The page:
Punk rock band and sports equipment company clash over IP rights

80s punk rock band, The Clash, have filed a U.S. lawsuit against a sporting goods manufacturer after it took exception to a new line of tennis racquets bearing the band’s name.

In February this year, Wilson launched its latest range of tennis racquets branded with the name ‘Clash’ and, in doing so is facing an IP dispute.

The band’s law team argue that their clients have pre-existing links with the world of tennis, having licensed their music which has been played at a number of international tennis events including Wimbledon.

The rock group also agreed a licensing deal which allowed American Footwear Company, Converse, to produce a collection of ‘The Clash’ branded sports trainers, to mark the 40th anniversary of the punk rock movement.

As such, the lawsuit contends that Wilson’s entry to the market this year with a range of ‘Clash’ branded racquets, covers and sports holdalls – could result in consumers wrongly believing that the band had similarly endorsed these products.

Dorisimo Limited, the UK-based based company which owns the band’s ‘Clash’ trademark, insists that Wilson’s new tennis racquet range is breaching their trademark rights and is now taking legal action to cancel Wilson’s trademark, which was granted by a Californian court, as well as a permanent injunction which would prevent the sportswear firm from attempting to brand any products with the word ‘Clash’ in future.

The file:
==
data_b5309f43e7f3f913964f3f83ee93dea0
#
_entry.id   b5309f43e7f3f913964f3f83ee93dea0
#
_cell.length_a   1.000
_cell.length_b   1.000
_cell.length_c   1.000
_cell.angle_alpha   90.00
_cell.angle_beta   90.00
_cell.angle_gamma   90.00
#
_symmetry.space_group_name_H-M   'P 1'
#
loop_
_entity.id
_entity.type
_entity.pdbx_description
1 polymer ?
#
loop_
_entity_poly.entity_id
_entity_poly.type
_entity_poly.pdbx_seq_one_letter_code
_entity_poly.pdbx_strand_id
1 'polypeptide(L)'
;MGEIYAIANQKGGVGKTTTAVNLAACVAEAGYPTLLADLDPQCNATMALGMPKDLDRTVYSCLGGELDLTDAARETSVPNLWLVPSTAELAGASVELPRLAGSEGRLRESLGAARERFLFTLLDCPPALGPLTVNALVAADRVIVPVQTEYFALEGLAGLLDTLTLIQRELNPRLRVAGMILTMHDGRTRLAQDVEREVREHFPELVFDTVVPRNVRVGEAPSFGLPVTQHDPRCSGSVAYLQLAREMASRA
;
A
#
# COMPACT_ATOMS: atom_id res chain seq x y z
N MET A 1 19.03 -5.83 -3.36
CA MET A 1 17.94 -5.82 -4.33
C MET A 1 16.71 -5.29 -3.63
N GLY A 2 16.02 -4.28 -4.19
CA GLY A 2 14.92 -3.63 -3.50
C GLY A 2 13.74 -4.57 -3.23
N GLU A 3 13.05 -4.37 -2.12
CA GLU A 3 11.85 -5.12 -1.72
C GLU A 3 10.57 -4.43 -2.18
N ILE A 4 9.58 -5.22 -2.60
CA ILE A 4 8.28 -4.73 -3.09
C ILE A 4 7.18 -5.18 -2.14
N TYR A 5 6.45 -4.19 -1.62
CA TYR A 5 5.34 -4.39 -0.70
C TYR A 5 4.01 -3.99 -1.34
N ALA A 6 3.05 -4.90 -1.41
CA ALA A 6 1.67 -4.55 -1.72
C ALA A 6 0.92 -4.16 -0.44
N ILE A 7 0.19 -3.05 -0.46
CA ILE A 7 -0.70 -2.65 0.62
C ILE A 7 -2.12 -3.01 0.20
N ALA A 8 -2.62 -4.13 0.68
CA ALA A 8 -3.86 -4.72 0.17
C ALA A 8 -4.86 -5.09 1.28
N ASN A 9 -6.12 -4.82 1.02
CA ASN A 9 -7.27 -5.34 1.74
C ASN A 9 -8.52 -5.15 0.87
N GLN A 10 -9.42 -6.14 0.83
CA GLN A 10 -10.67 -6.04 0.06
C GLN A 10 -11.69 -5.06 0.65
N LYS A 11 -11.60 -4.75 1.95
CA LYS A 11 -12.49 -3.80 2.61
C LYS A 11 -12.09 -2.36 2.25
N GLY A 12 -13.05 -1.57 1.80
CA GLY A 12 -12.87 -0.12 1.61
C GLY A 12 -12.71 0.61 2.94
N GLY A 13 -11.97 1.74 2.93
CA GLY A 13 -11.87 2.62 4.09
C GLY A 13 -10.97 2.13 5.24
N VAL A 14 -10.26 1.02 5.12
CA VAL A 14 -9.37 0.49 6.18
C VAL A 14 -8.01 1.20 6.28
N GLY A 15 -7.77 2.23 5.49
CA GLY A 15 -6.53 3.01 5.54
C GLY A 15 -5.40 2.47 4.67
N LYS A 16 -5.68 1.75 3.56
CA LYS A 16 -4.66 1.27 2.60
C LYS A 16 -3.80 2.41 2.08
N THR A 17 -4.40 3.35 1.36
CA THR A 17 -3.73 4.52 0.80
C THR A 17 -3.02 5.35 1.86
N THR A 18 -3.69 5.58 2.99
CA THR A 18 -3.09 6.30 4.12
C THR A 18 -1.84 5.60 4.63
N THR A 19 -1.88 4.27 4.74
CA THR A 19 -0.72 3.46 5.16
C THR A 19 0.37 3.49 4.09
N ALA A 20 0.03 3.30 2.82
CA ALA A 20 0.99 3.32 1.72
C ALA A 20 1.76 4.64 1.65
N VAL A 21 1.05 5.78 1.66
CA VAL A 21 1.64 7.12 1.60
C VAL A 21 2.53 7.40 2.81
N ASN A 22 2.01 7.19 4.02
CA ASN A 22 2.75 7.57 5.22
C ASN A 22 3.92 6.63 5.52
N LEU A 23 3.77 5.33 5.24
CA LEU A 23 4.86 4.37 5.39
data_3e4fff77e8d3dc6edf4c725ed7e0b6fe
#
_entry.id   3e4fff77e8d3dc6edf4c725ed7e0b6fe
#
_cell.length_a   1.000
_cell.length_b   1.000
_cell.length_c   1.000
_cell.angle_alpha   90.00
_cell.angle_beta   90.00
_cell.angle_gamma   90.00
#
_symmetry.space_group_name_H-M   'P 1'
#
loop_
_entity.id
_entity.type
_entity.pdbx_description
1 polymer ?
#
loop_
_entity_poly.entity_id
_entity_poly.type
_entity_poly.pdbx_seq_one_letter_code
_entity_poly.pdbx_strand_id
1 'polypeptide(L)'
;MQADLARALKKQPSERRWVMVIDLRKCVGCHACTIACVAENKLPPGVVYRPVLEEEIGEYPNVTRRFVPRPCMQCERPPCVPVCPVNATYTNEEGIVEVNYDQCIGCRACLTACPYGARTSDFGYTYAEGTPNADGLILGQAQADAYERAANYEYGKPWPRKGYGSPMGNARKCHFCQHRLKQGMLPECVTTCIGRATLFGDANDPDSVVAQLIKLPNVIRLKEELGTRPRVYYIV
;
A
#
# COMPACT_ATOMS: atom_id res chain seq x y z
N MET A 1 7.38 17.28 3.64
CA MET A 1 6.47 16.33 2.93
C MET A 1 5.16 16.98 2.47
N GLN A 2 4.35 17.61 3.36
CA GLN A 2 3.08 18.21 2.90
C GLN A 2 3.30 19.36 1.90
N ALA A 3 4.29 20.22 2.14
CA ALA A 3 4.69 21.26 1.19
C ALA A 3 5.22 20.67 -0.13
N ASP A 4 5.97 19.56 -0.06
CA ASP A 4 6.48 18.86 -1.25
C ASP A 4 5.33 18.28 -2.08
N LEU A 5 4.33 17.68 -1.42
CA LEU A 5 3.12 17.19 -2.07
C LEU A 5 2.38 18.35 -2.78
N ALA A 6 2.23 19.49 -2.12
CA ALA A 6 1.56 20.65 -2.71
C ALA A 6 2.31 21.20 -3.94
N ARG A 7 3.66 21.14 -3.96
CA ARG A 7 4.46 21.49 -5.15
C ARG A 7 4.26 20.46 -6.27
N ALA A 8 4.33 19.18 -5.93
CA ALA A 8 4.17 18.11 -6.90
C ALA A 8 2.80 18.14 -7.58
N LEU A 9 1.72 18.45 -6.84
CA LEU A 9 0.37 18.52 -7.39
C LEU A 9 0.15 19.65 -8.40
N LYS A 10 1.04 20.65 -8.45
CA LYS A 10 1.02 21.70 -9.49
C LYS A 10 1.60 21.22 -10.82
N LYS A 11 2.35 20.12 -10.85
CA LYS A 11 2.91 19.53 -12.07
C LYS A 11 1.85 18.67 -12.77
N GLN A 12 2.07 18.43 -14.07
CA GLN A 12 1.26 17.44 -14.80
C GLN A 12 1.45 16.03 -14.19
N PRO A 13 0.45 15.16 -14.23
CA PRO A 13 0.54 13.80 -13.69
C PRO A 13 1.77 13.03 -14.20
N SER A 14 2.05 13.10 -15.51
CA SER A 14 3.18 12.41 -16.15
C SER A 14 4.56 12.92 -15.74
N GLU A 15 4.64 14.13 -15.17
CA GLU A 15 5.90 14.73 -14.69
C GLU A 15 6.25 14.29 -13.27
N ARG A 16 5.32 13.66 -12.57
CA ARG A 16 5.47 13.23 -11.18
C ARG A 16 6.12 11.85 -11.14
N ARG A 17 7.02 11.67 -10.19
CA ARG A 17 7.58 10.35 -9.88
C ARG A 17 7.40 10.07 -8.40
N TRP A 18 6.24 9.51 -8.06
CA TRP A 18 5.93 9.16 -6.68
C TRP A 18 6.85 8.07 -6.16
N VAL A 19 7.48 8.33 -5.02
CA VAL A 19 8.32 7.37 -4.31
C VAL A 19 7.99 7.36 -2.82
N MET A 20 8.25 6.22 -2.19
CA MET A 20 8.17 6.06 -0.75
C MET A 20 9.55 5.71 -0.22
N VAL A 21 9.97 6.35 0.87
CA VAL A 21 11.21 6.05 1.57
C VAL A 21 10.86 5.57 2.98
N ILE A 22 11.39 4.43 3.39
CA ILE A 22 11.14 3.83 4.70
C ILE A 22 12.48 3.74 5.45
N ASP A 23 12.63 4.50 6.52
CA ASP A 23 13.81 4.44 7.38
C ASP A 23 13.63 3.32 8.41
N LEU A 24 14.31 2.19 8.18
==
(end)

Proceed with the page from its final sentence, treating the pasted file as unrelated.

In addition, Dorisimo is claiming damages estimated at around $3 million and is seeking a court order for all Wilson products with ‘Clash’ branding to be destroyed.

Wilson has yet to issue a comment on the legal dispute.

Alex Hall, a senior solicitor in iLaw’s litigation team who regularly deals with IP disputes, said: “Although this dispute is still in its early stages, in general terms, trademark laws seek to ensure that a company’s trademark or service mark in connection with goods or services are properly protected.

“The crucial legal test is whether it is done in a manner that is likely to cause confusion, deception, or mistake amongst customers or consumers.”

“There are various courses of action which can be pursued if you find that your mark is being infringed. Unless it is an emergency, the usual first step is to write a formal’ Letter Before Claim’ to the infringer setting out the nature of your claim and what you want from them; often giving the other party 14 or 21 days to reply.

“If matters cannot be resolved in correspondence, then it is common for the parties to either meet face to face or to engage the services of a neutral third-party mediator.

“Should that not lead to a conclusion, then there is an option to formally lodge a Court claim in either the High Court or the Intellectual Property and Enterprise Court.”

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